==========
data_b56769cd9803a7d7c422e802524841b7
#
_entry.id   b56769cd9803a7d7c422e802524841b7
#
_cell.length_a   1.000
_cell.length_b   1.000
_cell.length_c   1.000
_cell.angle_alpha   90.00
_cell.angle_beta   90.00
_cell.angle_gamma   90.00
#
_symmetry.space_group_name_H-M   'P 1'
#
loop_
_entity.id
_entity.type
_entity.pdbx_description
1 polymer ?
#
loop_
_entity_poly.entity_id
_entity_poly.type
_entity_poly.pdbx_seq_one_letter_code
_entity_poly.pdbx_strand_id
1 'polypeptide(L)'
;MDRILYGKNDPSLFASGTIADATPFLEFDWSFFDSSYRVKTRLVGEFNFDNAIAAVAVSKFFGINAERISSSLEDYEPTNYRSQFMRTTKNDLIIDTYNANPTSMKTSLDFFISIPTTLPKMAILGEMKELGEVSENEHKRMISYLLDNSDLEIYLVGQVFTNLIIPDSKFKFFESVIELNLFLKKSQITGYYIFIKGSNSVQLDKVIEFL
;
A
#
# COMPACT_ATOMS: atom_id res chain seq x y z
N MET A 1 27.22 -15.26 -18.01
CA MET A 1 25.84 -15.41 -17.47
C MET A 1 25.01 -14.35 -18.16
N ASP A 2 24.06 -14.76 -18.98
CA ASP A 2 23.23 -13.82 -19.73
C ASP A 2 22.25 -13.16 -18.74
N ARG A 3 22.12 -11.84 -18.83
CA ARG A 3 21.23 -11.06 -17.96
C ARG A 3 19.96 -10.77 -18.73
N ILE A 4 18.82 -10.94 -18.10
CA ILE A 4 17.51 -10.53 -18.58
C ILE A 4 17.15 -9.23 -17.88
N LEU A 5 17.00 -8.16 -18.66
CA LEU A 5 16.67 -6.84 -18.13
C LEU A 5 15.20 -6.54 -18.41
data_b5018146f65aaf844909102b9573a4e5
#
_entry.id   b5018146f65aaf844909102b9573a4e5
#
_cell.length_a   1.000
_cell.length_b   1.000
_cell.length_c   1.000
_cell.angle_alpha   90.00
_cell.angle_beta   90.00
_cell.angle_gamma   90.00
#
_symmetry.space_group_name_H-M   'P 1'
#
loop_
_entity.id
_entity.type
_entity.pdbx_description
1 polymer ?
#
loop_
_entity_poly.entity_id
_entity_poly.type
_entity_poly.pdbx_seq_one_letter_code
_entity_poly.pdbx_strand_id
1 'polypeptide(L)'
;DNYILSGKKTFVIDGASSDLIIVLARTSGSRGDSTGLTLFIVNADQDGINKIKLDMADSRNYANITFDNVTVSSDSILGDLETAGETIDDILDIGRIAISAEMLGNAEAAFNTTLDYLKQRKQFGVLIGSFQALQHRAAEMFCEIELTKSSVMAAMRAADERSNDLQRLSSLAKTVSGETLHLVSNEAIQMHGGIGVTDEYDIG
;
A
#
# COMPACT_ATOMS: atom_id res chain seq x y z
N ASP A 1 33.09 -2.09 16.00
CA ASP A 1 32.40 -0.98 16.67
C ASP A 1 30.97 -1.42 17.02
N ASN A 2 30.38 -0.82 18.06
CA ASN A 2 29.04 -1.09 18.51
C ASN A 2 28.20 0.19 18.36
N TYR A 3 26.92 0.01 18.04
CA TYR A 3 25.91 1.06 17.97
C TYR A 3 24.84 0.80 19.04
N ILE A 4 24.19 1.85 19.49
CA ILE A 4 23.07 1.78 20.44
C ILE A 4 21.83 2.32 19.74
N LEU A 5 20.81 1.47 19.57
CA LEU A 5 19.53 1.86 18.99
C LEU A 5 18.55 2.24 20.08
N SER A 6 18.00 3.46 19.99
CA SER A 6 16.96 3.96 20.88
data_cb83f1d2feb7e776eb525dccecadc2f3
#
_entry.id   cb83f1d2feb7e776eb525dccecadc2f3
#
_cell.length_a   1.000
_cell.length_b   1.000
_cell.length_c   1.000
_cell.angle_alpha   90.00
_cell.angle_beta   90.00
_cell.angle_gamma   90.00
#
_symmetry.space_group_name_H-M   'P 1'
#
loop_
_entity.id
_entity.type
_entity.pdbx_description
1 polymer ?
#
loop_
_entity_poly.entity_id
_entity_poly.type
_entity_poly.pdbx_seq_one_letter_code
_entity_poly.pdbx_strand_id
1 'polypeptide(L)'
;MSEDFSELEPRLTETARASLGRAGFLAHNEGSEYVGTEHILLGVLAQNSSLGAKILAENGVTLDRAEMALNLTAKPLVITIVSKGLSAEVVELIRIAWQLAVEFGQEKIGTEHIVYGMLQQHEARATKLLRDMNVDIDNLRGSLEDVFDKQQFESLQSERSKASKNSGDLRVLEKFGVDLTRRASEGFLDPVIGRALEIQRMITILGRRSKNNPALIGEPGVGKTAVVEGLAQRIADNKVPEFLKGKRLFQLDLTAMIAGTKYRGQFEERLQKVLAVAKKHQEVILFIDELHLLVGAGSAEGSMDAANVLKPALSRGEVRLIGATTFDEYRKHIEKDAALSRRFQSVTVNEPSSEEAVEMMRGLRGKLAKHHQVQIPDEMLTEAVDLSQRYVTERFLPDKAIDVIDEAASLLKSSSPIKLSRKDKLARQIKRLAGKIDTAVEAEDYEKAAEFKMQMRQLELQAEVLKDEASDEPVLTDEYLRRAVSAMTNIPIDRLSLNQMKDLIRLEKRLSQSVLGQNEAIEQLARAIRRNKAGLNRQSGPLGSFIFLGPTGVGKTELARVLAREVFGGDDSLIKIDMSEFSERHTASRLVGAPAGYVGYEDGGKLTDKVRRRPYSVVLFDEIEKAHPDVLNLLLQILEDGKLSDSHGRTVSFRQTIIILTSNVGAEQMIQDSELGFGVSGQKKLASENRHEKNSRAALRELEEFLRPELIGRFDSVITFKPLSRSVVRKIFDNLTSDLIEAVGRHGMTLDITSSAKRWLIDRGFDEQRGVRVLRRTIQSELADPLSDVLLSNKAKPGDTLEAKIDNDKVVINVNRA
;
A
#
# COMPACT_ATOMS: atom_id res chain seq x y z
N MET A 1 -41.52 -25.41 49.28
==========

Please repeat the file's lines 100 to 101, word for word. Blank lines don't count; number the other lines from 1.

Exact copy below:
_cell.angle_alpha   90.00
_cell.angle_beta   90.00